When the White House Calls
The Biden administration wasted no time tapping this alum
Karen Dahl ’99 (CLAS) speaking with AmeriCorps leaders outside New York City Hall in April.
For Karen Dahl ’99 (CLAS), lead architect of the Biden administration’s ambitious Public Health AmeriCorps job-training initiative, the path to a presidential appointment began with a chance encounter one spring day during her senior year. A few weeks shy of graduation, Dahl was crossing campus and happened upon an informational table for AmeriCorps, the federal agency for volunteering and community service. A double English and French major who’d helped start UConn’s women’s club soccer team, Dahl intended to go on to law school. But first she wanted to try living and working in Manhattan.
“Growing up in Danbury, I had always wanted to move to New York right after I graduated,” she says. After talking to the AmeriCorps reps, Dahl took home an application — “the internet was a baby thing, we still used paper” — checked off education as her area of interest and New York as her preferred destination, and dropped it in the mail. A round of interviews later, she was accepted into the program and assigned to Jumpstart, an AmeriCorps partner providing educational support to young children in underserved communities. She did everything from training college students in early childhood reading to creating partnerships with local businesses, Dahl says of her year of service.
Flash forward two decades to the fall of 2020. A senior administrator at the corporate training enterprise Guild Education with a master’s degree from Harvard and years of nonprofit leadership experience, Dahl takes a phone call. It’s the Biden transition team. Would she be interested in a position?
Make It Happen
The administration brought her in on day one as Senior Advisor for Covid-19 at AmeriCorps. On day two, President Biden signed an executive order to create a public health job corps. Dahl’s task: Figure out how to make it all happen. Fast.
“We got on the phone with a lot of different agencies to try to imagine what the program would look like,” she says. “What makes sense? How could this work? Very quickly we landed with the Centers for Disease Control and Prevention and started building a partnership.”
Public Health AmeriCorps, a collaboration that leverages the CDC’s expertise in public health and AmeriCorps’ track record of job training, launched last May. It aims to recruit, train, and deploy new workers from coast to coast to support the country’s chronically understaffed public health system. The program’s twofold goal would be to provide immediate short-term relief in neglected communities while simultaneously opening pathways to meaningful careers in public health to a generation of workers. These recruits would not be doctors and health policy professionals but street-level service providers: vaccine clinic staffers, community outreach specialists, communicable disease investigators, companions to isolated seniors, mental health advocates. For many trainees it would be a first professional experience.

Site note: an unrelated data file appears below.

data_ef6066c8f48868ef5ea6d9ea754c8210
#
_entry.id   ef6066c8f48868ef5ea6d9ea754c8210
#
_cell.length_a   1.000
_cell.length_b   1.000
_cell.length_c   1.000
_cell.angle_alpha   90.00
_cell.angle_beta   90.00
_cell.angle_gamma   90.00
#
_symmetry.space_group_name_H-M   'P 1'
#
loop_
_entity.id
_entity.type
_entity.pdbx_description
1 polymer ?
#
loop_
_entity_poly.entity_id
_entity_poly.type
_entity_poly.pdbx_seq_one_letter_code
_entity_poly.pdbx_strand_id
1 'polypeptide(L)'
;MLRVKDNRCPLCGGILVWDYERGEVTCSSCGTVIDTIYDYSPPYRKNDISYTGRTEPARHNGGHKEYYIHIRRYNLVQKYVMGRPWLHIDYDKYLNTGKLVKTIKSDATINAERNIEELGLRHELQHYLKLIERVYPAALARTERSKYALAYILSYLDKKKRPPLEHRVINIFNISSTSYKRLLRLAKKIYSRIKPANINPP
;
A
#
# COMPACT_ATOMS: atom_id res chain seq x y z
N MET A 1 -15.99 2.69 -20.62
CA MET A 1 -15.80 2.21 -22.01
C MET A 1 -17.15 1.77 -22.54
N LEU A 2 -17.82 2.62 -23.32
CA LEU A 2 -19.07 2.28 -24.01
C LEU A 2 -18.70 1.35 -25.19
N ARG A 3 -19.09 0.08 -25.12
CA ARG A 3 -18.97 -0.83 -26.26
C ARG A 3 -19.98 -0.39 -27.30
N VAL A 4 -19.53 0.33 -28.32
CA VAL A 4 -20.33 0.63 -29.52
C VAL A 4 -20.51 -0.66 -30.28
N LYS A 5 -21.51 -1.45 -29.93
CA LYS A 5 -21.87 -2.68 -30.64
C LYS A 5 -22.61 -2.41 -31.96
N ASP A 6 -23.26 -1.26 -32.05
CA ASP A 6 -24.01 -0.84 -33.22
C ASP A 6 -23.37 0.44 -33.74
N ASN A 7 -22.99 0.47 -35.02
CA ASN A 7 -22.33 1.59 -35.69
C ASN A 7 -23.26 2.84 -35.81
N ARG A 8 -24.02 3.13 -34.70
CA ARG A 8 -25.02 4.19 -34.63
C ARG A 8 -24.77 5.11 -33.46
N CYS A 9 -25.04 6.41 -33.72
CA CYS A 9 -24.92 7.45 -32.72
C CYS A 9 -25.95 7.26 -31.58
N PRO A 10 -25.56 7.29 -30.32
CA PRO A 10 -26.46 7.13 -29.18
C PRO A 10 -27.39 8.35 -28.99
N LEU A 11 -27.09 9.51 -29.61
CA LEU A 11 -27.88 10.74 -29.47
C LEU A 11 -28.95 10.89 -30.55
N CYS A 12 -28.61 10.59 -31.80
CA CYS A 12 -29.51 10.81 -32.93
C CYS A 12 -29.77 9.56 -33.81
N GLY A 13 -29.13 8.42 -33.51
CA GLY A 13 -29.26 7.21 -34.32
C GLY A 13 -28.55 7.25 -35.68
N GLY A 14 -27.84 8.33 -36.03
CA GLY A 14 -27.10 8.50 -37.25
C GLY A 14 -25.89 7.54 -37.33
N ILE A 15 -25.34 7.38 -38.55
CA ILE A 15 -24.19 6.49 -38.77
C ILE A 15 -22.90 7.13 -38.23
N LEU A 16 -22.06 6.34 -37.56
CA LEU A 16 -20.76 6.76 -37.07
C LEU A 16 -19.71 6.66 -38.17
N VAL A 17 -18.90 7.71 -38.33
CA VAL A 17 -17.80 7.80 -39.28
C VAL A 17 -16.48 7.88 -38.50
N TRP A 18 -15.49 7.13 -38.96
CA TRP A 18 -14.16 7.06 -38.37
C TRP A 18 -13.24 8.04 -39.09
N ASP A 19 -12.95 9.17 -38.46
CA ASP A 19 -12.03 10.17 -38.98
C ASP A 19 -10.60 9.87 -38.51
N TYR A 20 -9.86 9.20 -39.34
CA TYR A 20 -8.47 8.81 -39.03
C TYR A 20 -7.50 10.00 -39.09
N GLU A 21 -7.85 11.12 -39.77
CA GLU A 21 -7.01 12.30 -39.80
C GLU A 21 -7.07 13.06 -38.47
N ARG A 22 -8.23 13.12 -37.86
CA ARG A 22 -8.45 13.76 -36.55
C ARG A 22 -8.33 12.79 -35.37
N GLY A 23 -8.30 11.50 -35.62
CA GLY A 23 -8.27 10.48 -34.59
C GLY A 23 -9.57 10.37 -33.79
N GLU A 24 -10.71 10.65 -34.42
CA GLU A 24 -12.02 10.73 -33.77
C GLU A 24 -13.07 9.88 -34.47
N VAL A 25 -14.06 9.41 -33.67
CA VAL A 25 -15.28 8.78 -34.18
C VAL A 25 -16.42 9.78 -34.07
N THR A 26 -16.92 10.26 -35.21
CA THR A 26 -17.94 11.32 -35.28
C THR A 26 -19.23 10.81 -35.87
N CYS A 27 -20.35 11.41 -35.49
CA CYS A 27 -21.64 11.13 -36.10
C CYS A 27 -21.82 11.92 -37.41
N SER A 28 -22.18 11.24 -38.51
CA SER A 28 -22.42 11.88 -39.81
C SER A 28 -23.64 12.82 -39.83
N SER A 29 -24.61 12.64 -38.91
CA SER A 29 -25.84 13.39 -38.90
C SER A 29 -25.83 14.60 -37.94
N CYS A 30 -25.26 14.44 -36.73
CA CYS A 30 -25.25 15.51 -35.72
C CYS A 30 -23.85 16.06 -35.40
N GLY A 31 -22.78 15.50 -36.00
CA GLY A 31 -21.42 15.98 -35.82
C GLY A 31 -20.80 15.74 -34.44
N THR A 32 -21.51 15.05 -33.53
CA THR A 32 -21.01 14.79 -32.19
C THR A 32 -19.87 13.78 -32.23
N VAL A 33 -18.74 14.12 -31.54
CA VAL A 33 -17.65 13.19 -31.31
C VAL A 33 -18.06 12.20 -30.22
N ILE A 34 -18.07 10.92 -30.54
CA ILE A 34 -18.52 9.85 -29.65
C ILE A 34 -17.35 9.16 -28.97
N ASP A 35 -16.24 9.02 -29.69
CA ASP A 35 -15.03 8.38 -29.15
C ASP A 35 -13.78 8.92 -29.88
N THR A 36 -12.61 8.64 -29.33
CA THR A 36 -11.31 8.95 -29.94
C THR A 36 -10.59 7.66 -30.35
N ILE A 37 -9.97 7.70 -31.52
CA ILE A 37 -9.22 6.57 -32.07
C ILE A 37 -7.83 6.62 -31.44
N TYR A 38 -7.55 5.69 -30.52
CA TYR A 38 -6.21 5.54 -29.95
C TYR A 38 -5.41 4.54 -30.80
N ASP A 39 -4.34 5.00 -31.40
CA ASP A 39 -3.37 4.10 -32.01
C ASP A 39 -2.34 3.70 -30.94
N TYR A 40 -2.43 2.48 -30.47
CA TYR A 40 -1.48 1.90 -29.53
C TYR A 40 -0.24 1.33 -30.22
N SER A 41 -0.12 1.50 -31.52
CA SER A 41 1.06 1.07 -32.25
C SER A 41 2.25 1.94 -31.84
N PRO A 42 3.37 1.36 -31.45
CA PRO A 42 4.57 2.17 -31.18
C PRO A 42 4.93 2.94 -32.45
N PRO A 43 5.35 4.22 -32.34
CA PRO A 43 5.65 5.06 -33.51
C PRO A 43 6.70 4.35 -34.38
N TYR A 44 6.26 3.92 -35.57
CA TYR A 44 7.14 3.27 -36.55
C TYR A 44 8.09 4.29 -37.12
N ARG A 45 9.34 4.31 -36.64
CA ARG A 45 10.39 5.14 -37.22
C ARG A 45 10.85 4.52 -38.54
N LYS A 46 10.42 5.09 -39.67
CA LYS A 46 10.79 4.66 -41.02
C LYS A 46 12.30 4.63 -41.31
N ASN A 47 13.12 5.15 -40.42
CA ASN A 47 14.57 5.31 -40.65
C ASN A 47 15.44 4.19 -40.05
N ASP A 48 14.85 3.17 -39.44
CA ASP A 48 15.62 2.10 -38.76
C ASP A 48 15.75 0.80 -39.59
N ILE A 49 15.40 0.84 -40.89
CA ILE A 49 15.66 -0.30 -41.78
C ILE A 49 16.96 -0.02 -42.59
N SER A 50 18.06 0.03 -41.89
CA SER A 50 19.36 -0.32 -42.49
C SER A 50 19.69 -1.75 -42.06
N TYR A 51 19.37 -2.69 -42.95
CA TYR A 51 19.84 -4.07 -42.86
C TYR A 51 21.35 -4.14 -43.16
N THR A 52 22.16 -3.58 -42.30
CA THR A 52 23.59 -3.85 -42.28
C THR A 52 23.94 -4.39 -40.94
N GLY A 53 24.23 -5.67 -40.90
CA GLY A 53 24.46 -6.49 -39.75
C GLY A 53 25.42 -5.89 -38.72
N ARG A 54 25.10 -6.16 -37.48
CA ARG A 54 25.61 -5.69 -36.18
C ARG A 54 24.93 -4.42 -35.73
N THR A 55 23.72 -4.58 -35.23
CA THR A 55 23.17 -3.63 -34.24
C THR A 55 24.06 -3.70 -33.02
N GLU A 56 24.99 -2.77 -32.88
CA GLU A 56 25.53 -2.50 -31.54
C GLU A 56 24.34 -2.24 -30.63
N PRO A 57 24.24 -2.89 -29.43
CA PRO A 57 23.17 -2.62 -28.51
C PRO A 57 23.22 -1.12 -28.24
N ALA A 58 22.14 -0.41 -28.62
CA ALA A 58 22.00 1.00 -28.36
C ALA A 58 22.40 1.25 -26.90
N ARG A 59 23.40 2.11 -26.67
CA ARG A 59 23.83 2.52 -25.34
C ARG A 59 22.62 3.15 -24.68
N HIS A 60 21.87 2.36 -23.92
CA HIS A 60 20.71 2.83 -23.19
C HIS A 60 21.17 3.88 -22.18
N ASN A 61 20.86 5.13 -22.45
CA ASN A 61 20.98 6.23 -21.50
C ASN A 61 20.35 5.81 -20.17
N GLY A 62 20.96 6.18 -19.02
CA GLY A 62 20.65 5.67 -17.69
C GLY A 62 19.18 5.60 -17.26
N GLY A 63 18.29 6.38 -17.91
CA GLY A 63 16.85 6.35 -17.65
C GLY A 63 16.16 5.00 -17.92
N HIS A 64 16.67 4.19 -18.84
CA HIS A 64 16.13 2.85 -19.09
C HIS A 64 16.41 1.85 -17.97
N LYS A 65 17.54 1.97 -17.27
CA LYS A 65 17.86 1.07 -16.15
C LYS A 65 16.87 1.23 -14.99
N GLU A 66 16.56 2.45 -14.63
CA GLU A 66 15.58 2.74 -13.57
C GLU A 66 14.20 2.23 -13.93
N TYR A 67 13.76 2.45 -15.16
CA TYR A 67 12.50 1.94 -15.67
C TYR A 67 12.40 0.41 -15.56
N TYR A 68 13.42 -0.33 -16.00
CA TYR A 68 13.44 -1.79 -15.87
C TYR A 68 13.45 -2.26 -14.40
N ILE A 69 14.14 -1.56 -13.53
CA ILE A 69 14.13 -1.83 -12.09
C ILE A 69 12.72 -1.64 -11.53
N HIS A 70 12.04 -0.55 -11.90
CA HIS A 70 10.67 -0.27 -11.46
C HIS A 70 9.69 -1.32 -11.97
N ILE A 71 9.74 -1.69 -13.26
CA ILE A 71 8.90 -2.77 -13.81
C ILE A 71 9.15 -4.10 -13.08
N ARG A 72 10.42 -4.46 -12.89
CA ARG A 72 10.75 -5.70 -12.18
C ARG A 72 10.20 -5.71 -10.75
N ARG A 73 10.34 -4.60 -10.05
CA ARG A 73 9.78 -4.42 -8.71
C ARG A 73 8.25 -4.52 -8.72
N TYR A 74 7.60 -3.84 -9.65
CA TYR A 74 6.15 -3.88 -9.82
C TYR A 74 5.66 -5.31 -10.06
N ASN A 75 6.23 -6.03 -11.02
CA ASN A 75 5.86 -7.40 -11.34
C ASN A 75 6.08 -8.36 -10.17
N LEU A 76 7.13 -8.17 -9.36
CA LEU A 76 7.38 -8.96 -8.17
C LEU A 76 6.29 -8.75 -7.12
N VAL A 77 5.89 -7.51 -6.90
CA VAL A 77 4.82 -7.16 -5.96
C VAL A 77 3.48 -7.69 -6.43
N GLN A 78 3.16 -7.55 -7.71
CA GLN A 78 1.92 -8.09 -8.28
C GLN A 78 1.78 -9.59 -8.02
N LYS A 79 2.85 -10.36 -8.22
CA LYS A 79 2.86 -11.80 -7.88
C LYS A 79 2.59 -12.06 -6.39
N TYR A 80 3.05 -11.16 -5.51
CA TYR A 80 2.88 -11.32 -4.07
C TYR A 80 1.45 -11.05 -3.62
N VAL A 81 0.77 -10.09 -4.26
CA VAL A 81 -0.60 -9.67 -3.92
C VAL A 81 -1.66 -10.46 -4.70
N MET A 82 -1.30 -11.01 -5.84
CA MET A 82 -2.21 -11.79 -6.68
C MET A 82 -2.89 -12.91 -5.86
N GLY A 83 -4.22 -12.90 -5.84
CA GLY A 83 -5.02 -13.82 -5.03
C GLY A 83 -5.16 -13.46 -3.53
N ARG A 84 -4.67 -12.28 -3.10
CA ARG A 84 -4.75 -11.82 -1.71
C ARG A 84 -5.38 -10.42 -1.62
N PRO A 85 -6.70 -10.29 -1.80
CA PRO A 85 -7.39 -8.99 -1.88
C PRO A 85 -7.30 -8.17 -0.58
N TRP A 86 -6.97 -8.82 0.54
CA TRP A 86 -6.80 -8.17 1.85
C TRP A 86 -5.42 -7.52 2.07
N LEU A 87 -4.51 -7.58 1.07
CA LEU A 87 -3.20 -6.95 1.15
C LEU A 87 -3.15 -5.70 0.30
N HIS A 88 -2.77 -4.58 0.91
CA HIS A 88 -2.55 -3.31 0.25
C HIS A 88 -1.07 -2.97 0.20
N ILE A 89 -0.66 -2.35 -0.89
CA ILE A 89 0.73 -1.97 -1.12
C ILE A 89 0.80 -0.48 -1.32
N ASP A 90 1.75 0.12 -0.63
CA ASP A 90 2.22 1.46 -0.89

The agency has recruited a first wave of nearly 3,000 members who soon will begin service with public health departments and private service agencies in vulnerable communities around the country. Their assignments will last from nine months to a year, during which time they will receive a living allowance while gaining marketable skills.
Some 50 members of this initial cohort, Dahl notes, will be doing mental health training with the Connecticut-based nonprofit Health 360. “Covid-19 has exposed and exacerbated existing health inequities. We’re very much focused on getting services into those communities that need them the most. On the workforce-development side, our goal is to expand the scope of what public health work can look like. We’re providing national-level training, so everyone who completes this program will get a foundation in public health. I’m really hopeful that this is the first step in what is possible for the future of public health.”
A first step for a new kind of federal partnership. But for Dahl, the continuation of a journey that began years ago in Storrs. “There’s a joke that once you are part of AmeriCorps, you can never leave,” Dahl says. “But I never imagined when I stopped at that table it would lead to a presidential appointment.”
By Kevin Markey
Photo by Peter Morenus